ONE thing New Yorkers love to do is complain; more specifically, they love to lament the passing of the old pre-Giuliani, pre-zero tolerance days, when the city was a grimy hotbed of murder, mayhem and debaucheryf And, with crime rates at a 30-year low, you can't set foot on a subway these days without somebody telling you to have a nice day . . . frankly, it's embarrassing. We want the good old bad old days back!
For starters, they simply don't make mobsters like they used to; the family of legendary racketeer and dearly departed 'Dapper Don' John Gotti even have their own reality TV show, for crying out loud. Word on the street, however, says that matters may liven up with a series of impending prison releases casting a tidal-wave of old school goodfellas back on the streets, all keen to reclaim the reigns to the city's five major crime families.
We're talking mob legends like (and no, we're not making the names up) Venero 'Bennie Eggs' Mangano, Joe 'Joe The German Watts', Stevie 'Stevie Wonder' Crea, Salvatore 'Sammy Meatballs' Aparo and John Gotti's beloved nephew Richie, all due for release before January 2007. This potentially explosive situation has got the FBI seriously hot and bothered, as it braces itself for a potentially messy return to the Mafia-centric New York of the '70s and '80s, when the likes of the Genovese and Columbo families unofficially ran the city.
And, with billionaire Mike Bloomberg (like he says, he's so rich, he can't be bought) already a shoo-in for a second term as mayor, measures are already afoot to ensure that the mob won't regain their stranglehold on New York's unions and construction industries. Apparently the big money is in internet gambling, anyhow.
In the meantime, television audiences are crying out for the return of America's favourite gangster, Jersey Don Tony Soprano; the good news is that, after an extended hiatus, the last series of The Sopranos is finally lensing in a variety of suitably unglamorous New Jersey locations. Even better is the news that it isn't the last season . . . cable behemoth HBO managed to squeeze an extra mini-season, six additional episodes in total, from Sopranos svengali David Chase, to be shot back-to-back with the current run (meaning no pricey contract renegotiations, as it's technically the same season) and screened later.
Talk about more batta-bing for yer buckf
AND who exactly is the unlikely Comeback King of the season? None other than housewives' favourite Neil Diamond, who's forthcoming, self-titled album (due in November) is already being hailed as his finest record in 30 years, and one of the year's very best. And what happened, exactly, to reignite the Diamond muse?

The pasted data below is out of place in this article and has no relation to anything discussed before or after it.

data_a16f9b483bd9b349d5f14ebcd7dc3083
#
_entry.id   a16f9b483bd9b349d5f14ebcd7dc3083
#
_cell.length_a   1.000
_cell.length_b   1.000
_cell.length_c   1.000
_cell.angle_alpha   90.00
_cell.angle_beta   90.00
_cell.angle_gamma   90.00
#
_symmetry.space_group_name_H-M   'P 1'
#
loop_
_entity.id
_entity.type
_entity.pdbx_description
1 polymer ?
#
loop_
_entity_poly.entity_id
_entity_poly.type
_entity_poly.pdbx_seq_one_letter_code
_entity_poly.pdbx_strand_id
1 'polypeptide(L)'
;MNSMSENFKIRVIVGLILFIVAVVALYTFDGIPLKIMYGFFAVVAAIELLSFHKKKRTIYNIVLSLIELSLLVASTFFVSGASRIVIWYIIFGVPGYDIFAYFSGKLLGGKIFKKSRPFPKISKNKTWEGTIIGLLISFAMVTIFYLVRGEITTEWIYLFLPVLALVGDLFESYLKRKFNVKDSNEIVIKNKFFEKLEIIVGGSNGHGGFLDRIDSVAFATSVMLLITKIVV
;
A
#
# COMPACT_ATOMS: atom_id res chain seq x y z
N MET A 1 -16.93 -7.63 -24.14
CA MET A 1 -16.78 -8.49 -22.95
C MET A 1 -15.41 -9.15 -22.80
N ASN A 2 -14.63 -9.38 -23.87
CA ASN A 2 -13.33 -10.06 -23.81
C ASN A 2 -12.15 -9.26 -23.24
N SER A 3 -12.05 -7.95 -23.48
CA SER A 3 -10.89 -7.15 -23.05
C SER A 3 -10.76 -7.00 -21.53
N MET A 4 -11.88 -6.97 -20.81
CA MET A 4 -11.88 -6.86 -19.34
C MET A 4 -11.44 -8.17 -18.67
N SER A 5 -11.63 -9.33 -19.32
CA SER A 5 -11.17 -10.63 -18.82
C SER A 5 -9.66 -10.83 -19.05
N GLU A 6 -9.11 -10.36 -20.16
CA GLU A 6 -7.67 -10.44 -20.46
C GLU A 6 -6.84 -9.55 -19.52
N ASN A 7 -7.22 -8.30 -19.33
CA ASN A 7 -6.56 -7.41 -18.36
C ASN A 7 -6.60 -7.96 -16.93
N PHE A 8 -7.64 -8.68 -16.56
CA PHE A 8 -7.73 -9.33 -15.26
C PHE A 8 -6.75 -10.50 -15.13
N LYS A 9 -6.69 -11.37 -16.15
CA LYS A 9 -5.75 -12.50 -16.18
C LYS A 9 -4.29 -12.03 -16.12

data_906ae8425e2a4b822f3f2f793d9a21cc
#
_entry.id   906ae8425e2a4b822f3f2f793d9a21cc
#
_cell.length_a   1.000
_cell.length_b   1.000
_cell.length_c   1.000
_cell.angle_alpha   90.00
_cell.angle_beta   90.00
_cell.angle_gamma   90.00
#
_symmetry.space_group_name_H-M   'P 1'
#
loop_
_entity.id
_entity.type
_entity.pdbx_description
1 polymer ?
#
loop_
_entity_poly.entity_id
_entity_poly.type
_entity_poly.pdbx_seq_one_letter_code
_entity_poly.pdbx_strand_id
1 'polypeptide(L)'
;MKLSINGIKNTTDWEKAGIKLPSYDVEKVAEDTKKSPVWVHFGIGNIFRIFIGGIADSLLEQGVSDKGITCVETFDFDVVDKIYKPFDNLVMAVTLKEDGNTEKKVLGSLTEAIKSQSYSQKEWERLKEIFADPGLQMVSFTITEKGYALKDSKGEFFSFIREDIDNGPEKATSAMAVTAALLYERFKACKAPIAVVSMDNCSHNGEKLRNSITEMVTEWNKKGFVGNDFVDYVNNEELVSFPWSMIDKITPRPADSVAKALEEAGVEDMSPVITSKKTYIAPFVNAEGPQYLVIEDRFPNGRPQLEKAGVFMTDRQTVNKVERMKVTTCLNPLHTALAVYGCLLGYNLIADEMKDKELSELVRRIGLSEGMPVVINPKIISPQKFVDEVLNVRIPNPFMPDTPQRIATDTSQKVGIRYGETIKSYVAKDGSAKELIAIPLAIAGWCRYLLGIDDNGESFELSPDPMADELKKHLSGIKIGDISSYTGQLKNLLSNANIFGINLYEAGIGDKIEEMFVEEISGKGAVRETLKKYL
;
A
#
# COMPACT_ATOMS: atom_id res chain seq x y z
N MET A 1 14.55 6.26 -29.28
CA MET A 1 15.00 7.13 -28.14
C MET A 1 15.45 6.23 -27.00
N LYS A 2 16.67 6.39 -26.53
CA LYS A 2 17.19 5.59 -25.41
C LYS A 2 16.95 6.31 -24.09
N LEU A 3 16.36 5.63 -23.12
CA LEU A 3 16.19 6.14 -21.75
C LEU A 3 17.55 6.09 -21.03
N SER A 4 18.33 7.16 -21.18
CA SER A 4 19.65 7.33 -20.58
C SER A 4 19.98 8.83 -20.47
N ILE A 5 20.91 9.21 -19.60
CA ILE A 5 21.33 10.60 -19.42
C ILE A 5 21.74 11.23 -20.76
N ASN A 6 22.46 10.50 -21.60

Mr Forever In Blue Jeans has hooked up with hipperthan-hip producer Rick Rubin, the man behind everything from legendary hip-hop label Def Jam to the last few Red Hot Chilli Peppers records, and the sonic genius behind Johnny Cash's creative rebirth. We hear he's taken Diamond back to his roots, delivering a set of stark, confessional heartbreakers a la early Neil fave 'Solitary Man'. We're excited. Strange But True:
Neil Diamond is actually his real name. Talk about being born for showbizf
A Wolfe among men
SEVENTYSOMETHING literary dandy and perennial southern gentleman Tom Wolfe took to the stage of Manhattan's Cooper Union the other evening to celebrate the paperback launch of his controversial bestseller I Am Charlotte Simmons, and proceeded to entertain the assembled literati with the vigour of a man half his age.
Despite his penchant of late for dropping literary doorstoppers roughly once every decade (Bonfire Of The Vanities in the '80s, A Man In Full in the '90s) Wolfe's journalistic instincts haven't betrayed him; when not offering an skilful analysis of contemporary American mores . . . and wiping the floor with young literary pretender Toure, a contributing editor at Rolling Stone and author of the acclaimed Soul City . . . the man offered a few tantalising glimpses of his next novel, a look at America's new wave of emergent emigres. When we grow up, we want to be Tom Wolfe. Great shoes.
And finally . . .
THISweek, we're very excited aboutf hot Oscar prospect Phillip Seymour Hoffman, whose fine performance as 'Breakfast at Tiffany's' author Truman Capote in masterful biopic Capote should score him the Best Actor gong next Februaryf The New Yorker Literary Festival, the most shamelessly celeb-packed literary bash in the world (not that we could get any tickets, mind you)f The fact that Stephen King was sitting in the next row when we went to the movies the other morning. Why?
Because, back in the day, The Shining scared the absolute shite out of us, that's why.
New York rules.